|Alternative names||Belly button|
|Place of origin||Italy|
|Region or state||Emilia-Romagna|
Tortellini are ring-shaped pasta originally from the Italian region of Emilia (in particular Bologna and Modena). Traditionally they are stuffed with a mix of meat (pork loin, raw prosciutto, Mortadella), Parmigiano Reggiano cheese, egg and nutmeg and served in capon broth (in brodo di cappone).
While in the area of origin they are usually sold fresh or home-made, industrially packed, dried and refrigerated or frozen tortellini appear in many locations around the world, especially where there are large Italian communities.
The origin of tortellini is disputed; both Bologna and Modena, cities in Italy's Emilia-Romagna region, claim to be its birthplace. OxfordDictionaries.com traces the etymology of tortellini to the diminutive form of tortello, itself a diminutive of torta ("cake" or "pie" in Italian).
The recipe for a dish called "torteletti" appears in 1570 from Bartolomeo Scappi. Vincenzo Tanara's writings in the mid-17th century may be responsible for the pasta's renaming to tortellini. In the 1800s, legends sprang up to explain the recipe's origins, offering a compromise. Castelfranco Emilia, located between Bologna and Modena, is featured in one legend, in which Venus stays at an inn. Overcome by her beauty, the innkeeper spies on her through a keyhole, through which he can only see her navel. He is inspired to create a pasta in this shape. This legend would be at the origin of the term "ombelico di Venere" (Venus' navel), occasionally used to describe tortellini. In honor of this legend, an annual festival is held in Castelfranco Emilia. Another legend posits that the shape comes from Modena's architecture, which resembles a turtle.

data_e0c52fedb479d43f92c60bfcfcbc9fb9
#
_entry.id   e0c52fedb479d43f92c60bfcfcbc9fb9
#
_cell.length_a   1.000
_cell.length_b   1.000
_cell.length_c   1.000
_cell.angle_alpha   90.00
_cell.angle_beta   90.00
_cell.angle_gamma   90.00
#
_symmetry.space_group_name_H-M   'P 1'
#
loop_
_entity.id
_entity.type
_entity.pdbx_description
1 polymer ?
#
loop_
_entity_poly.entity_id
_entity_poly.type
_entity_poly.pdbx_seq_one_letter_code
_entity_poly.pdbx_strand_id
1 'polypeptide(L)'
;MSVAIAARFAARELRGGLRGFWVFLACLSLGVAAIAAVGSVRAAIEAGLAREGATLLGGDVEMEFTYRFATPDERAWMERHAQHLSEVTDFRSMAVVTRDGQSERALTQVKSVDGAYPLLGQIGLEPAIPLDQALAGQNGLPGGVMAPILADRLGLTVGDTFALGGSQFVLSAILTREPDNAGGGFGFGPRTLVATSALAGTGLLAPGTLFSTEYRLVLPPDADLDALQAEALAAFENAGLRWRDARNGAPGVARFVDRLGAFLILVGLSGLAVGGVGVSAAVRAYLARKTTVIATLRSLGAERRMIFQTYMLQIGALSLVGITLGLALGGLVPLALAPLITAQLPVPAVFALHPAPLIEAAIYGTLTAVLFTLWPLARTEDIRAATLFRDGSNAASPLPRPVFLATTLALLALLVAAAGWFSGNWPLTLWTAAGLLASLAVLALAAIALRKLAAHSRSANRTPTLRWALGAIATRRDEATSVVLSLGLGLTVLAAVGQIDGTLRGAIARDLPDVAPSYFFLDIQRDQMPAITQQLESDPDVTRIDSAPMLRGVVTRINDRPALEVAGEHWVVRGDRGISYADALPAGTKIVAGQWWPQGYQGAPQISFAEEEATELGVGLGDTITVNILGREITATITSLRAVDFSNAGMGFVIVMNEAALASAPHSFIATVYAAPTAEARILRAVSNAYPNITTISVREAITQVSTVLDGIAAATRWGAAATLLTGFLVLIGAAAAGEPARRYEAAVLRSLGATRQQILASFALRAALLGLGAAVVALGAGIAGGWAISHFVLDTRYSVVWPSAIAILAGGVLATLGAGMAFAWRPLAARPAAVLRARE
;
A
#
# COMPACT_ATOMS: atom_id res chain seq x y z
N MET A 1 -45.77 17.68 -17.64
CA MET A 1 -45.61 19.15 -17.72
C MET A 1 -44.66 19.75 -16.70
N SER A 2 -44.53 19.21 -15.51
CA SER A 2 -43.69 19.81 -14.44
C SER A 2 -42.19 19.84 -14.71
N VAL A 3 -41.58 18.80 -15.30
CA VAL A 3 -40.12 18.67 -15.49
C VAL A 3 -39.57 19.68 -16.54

Comparison to tortelloni
Tortelloni is pasta in a similar shape, but larger, typically 5 g, vs. 2 g for tortellini, and with the extremities closed differently. While tortellini have a meat-based filling, tortelloni are filled with ricotta and sometimes with parsley or spinach. Moreover, while tortellini are traditionally cooked in and served with broth, tortelloni are cooked in water, stir-fried (traditionally with butter and sage) and served dry.
- Knead the ground pork, along with the other ingredients, to get the stuffing
- Knead the flour and eggs to make the dough
- Flattening of the dough
- Cut the flattened dough into squares
- Depositing the portion of stuffing on each square of dough
- Shape the tortellino
- chopping board
- rolling pin
- Dough Rolling Board
- kneading machine
- Forming machine (tortellini machine)
- "Official recipe of the tortellino, as it was registered at the Chamber of Commerce of Bologna in 1974" (PDF). www.confraternitadeltortellino.it (in Italian). Retrieved 2018-12-31.
- Zanini De Vita, Oretta (2009). Encyclopedia of Pasta. University of California Press. pp. 297–299. ISBN 9780520944718.
- "The meaning of pasta names". OxfordDictionaries.com. Retrieved 12 May 2018.
- The Oxford Companion to Italian Food by Gillian Riley
- Poggioli, Sylvia (27 August 2013). "Tortellini, The Dumpling Inspired By Venus' Navel". NPR. Retrieved 12 May 2018.
- Marsden, Shelley (4 December 2015). "The secret to tortellini, Modena's special pasta". The Daily Telegraph. Retrieved 12 May 2018.[dead link]
- Barilla US (manufacturer) FAQ
|Wikimedia Commons has media related to Tortellini.|
- Hand-made tortellini original recipe by a cooking school located in Bologna
- Hand-made tortellini in brodo how-to, with video
- Tortellini production video
- From the rolled out egg-rich and flour pasta dough, stuffed with a mix of meat, the hand made production of tortellini (navel-shaped pasta) - video